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Opinion - Provide universal legal identity 

2021-09-22  Staff Reporter

Opinion - Provide universal legal identity 
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Sustainable Development Goal target 16.9 calls for “Identity for All including birth registration by the year 2030”, targeting universal legal identity and birth registration, ensuring the right to a name and nationality, civil rights, recognition before the law, and access to justice and social services. 

With more than a quarter of children under five unregistered worldwide as of 2015, about one in five countries will need to accelerate progress to achieve universal birth registration by 2030. Birth registration is a universal human right. 

Article 7 of the United Nations Convention on the Rights of the Child stipulates: “The child shall be registered immediately after birth and shall have the right from birth to a name, the right to acquire a nationality and as far as possible, the right to know and be cared for by his or her parents.” 

Article 15 (1) of the Namibian Constitution on Children’s Rights reads: “Children shall have the right from birth to a name, the right to acquire a nationality and, subject to legislation enacted in the best interests of children, as far as possible the right to know and be cared for by their parents.”

The process of registering children immediately after birth is crucial; in order to ensure that the child can access essential health and social services. 

Birth registration also contributes to juvenile justice, protecting children from human rights violations, such as early marriage, child labour and child trafficking. Unregistered children will later in life be unable to exercise their democratic rights through voting. 

To commemorate International ID Day, the Ministry of Home Affairs, Immigration, Safety and Security propagates public advocacy on sharing information on where services offered by the ministry can be accessed. 

To ensure access to birth registration, the ministry embarked on a three-legged strategy, to have a footprint around the country, school outreaches and general mobile registrations. There are 14 regional offices, 21 sub-regional offices and 24 hospital-based facilities spread around the country.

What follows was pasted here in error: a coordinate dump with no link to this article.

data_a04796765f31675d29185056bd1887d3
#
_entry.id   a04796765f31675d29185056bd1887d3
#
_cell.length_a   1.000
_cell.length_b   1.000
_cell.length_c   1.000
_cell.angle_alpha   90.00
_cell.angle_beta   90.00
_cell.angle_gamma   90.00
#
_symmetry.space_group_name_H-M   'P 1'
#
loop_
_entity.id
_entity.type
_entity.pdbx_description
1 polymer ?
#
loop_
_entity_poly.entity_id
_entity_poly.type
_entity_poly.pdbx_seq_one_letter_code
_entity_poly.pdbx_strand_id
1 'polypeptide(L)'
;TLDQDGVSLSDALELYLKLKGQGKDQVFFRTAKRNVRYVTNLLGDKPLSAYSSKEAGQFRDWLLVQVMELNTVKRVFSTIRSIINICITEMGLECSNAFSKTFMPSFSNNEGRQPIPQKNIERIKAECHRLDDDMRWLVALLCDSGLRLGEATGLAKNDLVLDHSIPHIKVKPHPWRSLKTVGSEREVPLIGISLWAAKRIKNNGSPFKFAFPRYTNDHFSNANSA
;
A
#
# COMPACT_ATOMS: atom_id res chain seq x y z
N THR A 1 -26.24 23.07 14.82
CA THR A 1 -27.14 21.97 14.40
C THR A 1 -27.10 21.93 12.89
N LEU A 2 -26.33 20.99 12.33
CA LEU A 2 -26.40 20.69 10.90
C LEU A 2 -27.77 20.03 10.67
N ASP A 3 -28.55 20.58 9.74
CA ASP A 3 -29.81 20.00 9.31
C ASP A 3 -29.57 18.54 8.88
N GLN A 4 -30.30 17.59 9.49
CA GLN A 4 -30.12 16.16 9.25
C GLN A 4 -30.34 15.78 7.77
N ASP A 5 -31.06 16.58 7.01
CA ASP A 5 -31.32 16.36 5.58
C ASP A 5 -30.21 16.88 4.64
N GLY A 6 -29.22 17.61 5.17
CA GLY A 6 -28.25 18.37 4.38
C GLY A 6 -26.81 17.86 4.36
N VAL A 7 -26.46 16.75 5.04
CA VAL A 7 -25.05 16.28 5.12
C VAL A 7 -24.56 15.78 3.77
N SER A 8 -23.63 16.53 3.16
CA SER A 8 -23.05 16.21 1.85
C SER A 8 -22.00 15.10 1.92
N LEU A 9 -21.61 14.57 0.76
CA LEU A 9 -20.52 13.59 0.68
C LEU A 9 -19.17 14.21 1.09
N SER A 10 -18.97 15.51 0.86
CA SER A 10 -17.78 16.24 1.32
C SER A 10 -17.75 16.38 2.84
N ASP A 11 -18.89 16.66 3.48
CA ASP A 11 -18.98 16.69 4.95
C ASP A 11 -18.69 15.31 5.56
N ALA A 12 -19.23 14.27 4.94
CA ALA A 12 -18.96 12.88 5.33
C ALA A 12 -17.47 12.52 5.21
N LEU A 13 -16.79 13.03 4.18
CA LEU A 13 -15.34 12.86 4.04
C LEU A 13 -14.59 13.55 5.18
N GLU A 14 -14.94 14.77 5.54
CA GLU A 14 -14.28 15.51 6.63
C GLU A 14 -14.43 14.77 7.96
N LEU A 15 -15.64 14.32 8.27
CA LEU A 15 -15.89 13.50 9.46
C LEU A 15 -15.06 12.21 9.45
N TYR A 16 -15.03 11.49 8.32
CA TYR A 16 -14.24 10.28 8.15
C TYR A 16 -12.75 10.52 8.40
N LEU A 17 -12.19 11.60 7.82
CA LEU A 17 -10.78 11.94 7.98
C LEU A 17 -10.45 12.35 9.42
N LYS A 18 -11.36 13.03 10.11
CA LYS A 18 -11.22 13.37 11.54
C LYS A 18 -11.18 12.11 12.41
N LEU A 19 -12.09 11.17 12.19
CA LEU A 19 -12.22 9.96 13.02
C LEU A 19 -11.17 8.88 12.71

A regional office offers the following services: birth and death registration, ID enrollment, duplicates for birth and ID cards, passport applications and handles any other enquiries by any member of the public, sub-regional offices (category 1) offers similar services which are offered by regional offices while other sub regional offices offer birth and death registrations for children below five years only and hospital based facilities offer birth & death registrations only for children below five years. 

Further consultations are ongoing to have offices in Rosh Pinah, upgrade Khorixas sub regional office, and re-open Linyanti and Impalila sub regional offices during the current financial year. School outreaches are conducted annually by each regional office countrywide targeting school going children who are 16 years of age and above for birth and identity cards registrations.

School outreaches have decongested the regional offices as registrations are arranged with school administration to minimise any interruptions to teaching and learning. General mobile registrations target faraway, remote and hard-to-reach areas. 

Such mobile registrations are coordinated by regional heads in consultation with constituency councillors.


*Collens Muleke is the national civil registration director at the ministry of home affairs.

2021-09-22  Staff Reporter

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